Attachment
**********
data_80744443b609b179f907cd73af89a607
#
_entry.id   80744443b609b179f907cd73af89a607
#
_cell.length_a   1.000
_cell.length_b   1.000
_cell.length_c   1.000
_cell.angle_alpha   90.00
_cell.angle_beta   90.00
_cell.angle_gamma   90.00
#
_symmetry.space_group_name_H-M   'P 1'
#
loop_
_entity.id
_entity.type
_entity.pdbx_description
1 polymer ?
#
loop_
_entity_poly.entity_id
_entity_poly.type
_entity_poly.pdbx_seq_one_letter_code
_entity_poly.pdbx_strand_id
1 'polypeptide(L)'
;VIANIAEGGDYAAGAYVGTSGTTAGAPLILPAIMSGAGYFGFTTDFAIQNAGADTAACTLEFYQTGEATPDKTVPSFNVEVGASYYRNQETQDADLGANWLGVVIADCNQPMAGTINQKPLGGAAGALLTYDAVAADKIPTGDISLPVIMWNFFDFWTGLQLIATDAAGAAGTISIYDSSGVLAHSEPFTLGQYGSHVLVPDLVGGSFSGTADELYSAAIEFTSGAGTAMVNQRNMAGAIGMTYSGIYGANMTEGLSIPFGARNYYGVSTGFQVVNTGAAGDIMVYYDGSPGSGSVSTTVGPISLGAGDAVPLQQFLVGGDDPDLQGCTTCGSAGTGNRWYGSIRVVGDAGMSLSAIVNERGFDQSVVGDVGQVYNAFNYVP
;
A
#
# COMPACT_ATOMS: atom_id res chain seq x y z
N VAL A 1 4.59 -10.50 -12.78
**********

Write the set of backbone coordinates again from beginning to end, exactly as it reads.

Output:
data_80744443b609b179f907cd73af89a607
#
_entry.id   80744443b609b179f907cd73af89a607
#
_cell.length_a   1.000
_cell.length_b   1.000
_cell.length_c   1.000
_cell.angle_alpha   90.00
_cell.angle_beta   90.00
_cell.angle_gamma   90.00
#
_symmetry.space_group_name_H-M   'P 1'
#
loop_
_entity.id
_entity.type
_entity.pdbx_description
1 polymer ?
#
loop_
_entity_poly.entity_id
_entity_poly.type
_entity_poly.pdbx_seq_one_letter_code
_entity_poly.pdbx_strand_id
1 'polypeptide(L)'
;VIANIAEGGDYAAGAYVGTSGTTAGAPLILPAIMSGAGYFGFTTDFAIQNAGADTAACTLEFYQTGEATPDKTVPSFNVEVGASYYRNQETQDADLGANWLGVVIADCNQPMAGTINQKPLGGAAGALLTYDAVAADKIPTGDISLPVIMWNFFDFWTGLQLIATDAAGAAGTISIYDSSGVLAHSEPFTLGQYGSHVLVPDLVGGSFSGTADELYSAAIEFTSGAGTAMVNQRNMAGAIGMTYSGIYGANMTEGLSIPFGARNYYGVSTGFQVVNTGAAGDIMVYYDGSPGSGSVSTTVGPISLGAGDAVPLQQFLVGGDDPDLQGCTTCGSAGTGNRWYGSIRVVGDAGMSLSAIVNERGFDQSVVGDVGQVYNAFNYVP
;
A
#
# COMPACT_ATOMS: atom_id res chain seq x y z
N VAL A 1 4.59 -10.50 -12.78